Bottom Line: Although 6-TG/UVA treatment caused early checkpoint activation irrespective of the MUTYH status, Mutyh- cells failed to arrest in S-phase at late time points.Mutyh-/- mice survived better than wild-type during a 12-month chronicexposure to Aza/UVA treatments that significantly increased levels of skin DNA 8-oxoG.Two squamous cell skin carcinomas arose in Aza/UVA treated Mutyh-/- mice whereas similarly treated wild-type animals remained tumor-free.

View Article: PubMed Central - PubMed

Affiliation: Department of Environment and Primary Prevention, Istituto Superiore di Sanità, Rome, Italy.

ABSTRACT
The therapeutic thiopurines, including the immunosuppressant azathioprine (Aza) cause the accumulation of the UVA photosensitizer 6-thioguanine (6-TG) in the DNA of the patients' cells. DNA 6-TG and UVA are synergistically cytotoxic and their interaction causes oxidative damage. The MUTYH DNA glycosylase participates in the base excision repair of oxidized DNA bases. Using Mutyh-mouse fibroblasts (MEFs) we examined whether MUTYH provides protection against the lethal effects of combined DNA 6-TG/UVA. Surprisingly, Mutyh- MEFs were more resistant than wild-type MEFs, despite accumulating higher levels of DNA 8-oxo-7,8-dihydroguanine (8-oxoG).Their enhanced 6-TG/UVA resistance reflected the absence of the MUTYH protein and MEFs expressing enzymatically-dead human variants were as sensitive as wild-type cells. Consistent with their enhanced resistance, Mutyh- cells sustained fewer DNA strand breaks and lower levels of chromosomal damage after 6-TG/UVA. Although 6-TG/UVA treatment caused early checkpoint activation irrespective of the MUTYH status, Mutyh- cells failed to arrest in S-phase at late time points. MUTYH-dependent toxicity was also apparent in vivo. Mutyh-/- mice survived better than wild-type during a 12-month chronicexposure to Aza/UVA treatments that significantly increased levels of skin DNA 8-oxoG. Two squamous cell skin carcinomas arose in Aza/UVA treated Mutyh-/- mice whereas similarly treated wild-type animals remained tumor-free.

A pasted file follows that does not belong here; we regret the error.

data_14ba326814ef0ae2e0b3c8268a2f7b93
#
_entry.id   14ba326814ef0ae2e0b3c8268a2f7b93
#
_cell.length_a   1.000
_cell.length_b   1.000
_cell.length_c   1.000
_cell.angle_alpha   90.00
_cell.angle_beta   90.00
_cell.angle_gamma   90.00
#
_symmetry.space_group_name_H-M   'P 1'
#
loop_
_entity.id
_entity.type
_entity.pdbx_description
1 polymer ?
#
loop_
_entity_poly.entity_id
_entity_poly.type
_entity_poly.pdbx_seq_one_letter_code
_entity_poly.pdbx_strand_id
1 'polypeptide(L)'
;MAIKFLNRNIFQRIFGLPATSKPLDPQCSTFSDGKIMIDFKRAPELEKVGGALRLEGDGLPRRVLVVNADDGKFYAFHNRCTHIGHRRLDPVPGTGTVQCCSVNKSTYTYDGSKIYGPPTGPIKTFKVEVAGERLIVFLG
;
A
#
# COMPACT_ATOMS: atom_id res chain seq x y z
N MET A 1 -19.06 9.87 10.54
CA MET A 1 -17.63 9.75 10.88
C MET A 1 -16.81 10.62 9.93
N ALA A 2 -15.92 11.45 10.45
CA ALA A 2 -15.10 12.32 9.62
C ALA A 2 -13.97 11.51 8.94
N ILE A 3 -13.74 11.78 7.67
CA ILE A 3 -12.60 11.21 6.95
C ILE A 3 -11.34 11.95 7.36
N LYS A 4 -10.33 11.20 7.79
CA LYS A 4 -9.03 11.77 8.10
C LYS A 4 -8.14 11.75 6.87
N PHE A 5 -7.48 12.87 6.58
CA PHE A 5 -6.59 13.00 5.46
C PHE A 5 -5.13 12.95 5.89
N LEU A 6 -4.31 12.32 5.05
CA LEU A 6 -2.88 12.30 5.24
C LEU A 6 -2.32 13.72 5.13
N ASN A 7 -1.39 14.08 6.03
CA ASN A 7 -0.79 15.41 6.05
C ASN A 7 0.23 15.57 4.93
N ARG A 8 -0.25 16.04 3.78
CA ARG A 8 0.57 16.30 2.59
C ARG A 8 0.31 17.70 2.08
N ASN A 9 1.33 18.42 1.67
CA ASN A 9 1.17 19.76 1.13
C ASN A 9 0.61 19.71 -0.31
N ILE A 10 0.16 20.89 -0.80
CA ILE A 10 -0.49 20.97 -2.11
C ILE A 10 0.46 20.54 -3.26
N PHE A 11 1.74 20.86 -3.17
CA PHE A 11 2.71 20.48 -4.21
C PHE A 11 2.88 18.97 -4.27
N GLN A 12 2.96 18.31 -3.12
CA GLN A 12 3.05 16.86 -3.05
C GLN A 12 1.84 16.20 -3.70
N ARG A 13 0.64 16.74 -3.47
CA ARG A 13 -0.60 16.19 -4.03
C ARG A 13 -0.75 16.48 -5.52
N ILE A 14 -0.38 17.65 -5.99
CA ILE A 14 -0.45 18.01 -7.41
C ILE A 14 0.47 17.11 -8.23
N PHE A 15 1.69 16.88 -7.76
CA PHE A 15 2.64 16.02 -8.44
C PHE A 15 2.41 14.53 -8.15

No MeSH data available.


Related in: MedlinePlus